The breakup of the current Italian governing coalition will lead either to early elections or to the formation of a right-wing coalition in the current parliament with the support of some deputies from other factions, League leader Matteo Salvini told reporters Tuesday, January 12.
He said both are better than having a government of left-liberals and populists who cannot agree on anything.
“If they don’t have the desire, time and ability to govern, they should go home and let those who know how to do it govern,” Salvini said.
Discussions about the possible dissolution of the coalition intensified in Italy in September 2020. According to the country’s laws, early elections could be held if the coalition disintegrates, but the president could also give the current parliamentarians the opportunity to assemble an alternative coalition.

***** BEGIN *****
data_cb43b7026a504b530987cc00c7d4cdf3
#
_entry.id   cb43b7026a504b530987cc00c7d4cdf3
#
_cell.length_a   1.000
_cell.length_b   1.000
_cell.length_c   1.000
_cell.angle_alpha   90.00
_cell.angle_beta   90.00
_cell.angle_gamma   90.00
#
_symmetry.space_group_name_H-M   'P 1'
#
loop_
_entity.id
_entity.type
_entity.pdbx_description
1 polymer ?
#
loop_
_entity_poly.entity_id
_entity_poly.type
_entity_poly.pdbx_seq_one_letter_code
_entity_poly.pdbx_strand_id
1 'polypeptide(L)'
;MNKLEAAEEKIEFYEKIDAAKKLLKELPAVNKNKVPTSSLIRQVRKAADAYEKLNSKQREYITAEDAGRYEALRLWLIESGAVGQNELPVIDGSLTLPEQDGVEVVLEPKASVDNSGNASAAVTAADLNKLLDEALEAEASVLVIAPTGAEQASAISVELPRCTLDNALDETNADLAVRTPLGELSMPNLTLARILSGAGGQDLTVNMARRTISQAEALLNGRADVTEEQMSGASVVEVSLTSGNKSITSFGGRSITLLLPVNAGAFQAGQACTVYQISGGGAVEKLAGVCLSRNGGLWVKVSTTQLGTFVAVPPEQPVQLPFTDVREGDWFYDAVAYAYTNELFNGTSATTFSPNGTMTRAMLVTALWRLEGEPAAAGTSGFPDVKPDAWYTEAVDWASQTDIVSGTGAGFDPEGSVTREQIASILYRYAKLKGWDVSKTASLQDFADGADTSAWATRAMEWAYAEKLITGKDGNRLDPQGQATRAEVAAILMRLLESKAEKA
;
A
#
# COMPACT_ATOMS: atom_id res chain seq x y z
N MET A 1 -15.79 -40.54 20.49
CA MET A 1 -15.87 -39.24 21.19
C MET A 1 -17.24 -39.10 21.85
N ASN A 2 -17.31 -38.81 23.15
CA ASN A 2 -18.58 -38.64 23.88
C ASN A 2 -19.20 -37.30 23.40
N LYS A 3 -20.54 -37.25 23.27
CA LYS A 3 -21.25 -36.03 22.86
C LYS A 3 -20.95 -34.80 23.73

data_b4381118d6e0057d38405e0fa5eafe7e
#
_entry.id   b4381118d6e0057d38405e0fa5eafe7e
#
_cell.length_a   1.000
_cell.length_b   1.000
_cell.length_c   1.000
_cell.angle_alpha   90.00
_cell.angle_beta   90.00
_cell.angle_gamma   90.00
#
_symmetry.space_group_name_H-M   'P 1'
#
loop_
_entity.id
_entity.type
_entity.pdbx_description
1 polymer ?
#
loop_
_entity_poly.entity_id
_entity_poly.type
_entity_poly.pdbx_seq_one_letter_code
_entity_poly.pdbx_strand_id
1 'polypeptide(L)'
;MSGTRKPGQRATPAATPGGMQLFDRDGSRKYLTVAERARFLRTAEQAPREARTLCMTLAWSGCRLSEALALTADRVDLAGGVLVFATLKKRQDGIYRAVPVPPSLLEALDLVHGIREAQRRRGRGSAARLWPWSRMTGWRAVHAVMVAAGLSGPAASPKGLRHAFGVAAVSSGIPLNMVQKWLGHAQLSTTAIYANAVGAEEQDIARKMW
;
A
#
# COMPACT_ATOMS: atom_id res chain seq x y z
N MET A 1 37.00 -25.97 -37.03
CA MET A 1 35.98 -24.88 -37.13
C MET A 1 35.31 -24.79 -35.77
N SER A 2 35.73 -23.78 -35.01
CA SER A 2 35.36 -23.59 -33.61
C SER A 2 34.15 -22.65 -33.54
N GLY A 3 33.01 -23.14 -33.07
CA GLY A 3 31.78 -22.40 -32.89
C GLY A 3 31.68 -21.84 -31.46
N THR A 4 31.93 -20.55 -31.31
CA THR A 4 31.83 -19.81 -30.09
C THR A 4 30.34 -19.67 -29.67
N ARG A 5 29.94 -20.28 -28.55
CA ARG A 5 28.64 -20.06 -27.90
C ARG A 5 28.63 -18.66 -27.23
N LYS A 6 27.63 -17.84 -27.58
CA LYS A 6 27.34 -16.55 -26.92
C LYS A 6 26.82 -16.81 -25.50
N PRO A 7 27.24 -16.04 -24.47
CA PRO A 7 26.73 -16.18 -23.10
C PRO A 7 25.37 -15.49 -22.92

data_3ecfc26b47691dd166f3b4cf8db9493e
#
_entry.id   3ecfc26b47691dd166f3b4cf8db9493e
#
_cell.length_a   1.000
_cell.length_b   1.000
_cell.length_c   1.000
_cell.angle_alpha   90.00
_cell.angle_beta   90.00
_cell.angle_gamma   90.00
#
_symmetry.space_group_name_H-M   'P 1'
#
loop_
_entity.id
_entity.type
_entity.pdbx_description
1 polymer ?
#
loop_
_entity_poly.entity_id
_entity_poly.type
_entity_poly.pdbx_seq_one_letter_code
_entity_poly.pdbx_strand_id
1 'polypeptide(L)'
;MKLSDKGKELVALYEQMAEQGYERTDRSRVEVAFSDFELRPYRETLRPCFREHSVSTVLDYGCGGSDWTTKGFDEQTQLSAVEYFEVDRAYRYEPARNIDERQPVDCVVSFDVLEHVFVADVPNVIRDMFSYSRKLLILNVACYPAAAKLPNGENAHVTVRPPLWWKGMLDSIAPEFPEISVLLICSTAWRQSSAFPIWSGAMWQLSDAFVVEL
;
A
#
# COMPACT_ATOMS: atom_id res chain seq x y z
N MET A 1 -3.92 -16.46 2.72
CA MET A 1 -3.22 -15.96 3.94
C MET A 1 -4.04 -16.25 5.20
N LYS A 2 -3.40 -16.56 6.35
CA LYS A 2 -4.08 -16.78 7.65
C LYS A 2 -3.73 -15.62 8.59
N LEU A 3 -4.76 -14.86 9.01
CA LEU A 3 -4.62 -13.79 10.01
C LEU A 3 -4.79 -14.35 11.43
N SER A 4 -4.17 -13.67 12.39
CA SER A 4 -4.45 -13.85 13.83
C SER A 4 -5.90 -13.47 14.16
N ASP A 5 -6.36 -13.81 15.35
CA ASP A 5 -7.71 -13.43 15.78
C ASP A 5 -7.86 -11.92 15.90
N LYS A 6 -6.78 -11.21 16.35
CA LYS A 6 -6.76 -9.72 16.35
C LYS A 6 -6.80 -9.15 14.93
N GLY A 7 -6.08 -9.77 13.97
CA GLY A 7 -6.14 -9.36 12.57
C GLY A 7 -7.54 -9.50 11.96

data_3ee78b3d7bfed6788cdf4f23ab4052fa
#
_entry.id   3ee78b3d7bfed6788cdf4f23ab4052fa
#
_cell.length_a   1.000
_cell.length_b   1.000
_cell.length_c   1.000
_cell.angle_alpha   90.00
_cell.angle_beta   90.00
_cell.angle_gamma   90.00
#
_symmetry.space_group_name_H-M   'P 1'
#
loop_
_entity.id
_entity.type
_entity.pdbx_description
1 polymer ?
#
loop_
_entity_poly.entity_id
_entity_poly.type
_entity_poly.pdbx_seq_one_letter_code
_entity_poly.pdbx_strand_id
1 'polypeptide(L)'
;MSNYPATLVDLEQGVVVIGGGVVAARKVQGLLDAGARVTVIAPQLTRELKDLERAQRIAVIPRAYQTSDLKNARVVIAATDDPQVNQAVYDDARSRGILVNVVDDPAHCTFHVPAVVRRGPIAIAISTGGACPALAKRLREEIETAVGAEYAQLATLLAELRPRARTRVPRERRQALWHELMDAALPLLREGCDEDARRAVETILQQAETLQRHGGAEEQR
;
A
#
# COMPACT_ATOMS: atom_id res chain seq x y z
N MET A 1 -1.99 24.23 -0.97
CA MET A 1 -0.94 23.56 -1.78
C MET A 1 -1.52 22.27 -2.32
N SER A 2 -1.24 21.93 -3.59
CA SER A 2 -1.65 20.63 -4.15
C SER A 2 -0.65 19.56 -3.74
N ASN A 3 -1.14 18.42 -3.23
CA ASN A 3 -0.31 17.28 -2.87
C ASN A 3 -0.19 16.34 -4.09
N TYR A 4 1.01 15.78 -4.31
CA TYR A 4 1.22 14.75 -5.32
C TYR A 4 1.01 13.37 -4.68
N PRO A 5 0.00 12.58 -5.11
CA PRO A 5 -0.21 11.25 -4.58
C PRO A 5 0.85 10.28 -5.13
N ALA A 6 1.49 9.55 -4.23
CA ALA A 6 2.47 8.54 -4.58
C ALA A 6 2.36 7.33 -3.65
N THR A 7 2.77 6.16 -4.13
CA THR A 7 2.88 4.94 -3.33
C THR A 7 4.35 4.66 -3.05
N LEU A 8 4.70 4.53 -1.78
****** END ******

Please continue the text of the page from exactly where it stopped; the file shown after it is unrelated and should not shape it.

The actual initiator of the dissolution of the coalition is the leader of Living Italy, Matteo Renzi. Without Renzi’s small faction, the coalition loses its majority, taking advantage of this, the politician demands his coalition colleagues to take his version of decisions on key economic issues, which does not suit either left-liberals from the Democratic Party or populists from the Five Star Movement.
It is anticipated that the dissolution of the coalition may be officially announced on January 13.